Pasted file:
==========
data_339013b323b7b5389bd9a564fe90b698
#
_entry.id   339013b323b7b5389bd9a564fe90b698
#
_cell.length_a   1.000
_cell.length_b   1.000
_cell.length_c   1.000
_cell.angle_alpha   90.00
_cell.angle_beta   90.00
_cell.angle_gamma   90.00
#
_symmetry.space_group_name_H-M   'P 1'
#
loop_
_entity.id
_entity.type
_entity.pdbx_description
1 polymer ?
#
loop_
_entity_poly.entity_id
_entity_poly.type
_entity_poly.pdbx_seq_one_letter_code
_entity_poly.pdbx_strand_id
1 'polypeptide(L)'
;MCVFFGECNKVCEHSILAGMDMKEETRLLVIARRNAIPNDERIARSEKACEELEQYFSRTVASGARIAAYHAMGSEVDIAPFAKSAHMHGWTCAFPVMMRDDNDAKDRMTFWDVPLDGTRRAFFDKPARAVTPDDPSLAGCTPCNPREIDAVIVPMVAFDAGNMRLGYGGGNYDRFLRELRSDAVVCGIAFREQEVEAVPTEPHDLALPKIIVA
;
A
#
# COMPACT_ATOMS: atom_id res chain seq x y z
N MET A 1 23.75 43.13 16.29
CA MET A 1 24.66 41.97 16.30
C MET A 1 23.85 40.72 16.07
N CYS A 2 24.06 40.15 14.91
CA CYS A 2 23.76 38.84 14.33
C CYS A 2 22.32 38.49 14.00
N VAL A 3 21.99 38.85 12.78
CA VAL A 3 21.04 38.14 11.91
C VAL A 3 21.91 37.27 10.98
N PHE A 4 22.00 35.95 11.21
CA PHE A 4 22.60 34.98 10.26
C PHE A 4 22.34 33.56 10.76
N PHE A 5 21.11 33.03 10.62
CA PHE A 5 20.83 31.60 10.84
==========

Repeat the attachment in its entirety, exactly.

data_339013b323b7b5389bd9a564fe90b698
#
_entry.id   339013b323b7b5389bd9a564fe90b698
#
_cell.length_a   1.000
_cell.length_b   1.000
_cell.length_c   1.000
_cell.angle_alpha   90.00
_cell.angle_beta   90.00
_cell.angle_gamma   90.00
#
_symmetry.space_group_name_H-M   'P 1'
#
loop_
_entity.id
_entity.type
_entity.pdbx_description
1 polymer ?
#
loop_
_entity_poly.entity_id
_entity_poly.type
_entity_poly.pdbx_seq_one_letter_code
_entity_poly.pdbx_strand_id
1 'polypeptide(L)'
;MCVFFGECNKVCEHSILAGMDMKEETRLLVIARRNAIPNDERIARSEKACEELEQYFSRTVASGARIAAYHAMGSEVDIAPFAKSAHMHGWTCAFPVMMRDDNDAKDRMTFWDVPLDGTRRAFFDKPARAVTPDDPSLAGCTPCNPREIDAVIVPMVAFDAGNMRLGYGGGNYDRFLRELRSDAVVCGIAFREQEVEAVPTEPHDLALPKIIVA
;
A
#
# COMPACT_ATOMS: atom_id res chain seq x y z
N MET A 1 23.75 43.13 16.29
CA MET A 1 24.66 41.97 16.30
C MET A 1 23.85 40.72 16.07
N CYS A 2 24.06 40.15 14.91
CA CYS A 2 23.76 38.84 14.33
C CYS A 2 22.32 38.49 14.00
N VAL A 3 21.99 38.85 12.78
CA VAL A 3 21.04 38.14 11.91
C VAL A 3 21.91 37.27 10.98
N PHE A 4 22.00 35.95 11.21
CA PHE A 4 22.60 34.98 10.26
C PHE A 4 22.34 33.56 10.76
N PHE A 5 21.11 33.03 10.62
CA PHE A 5 20.83 31.60 10.84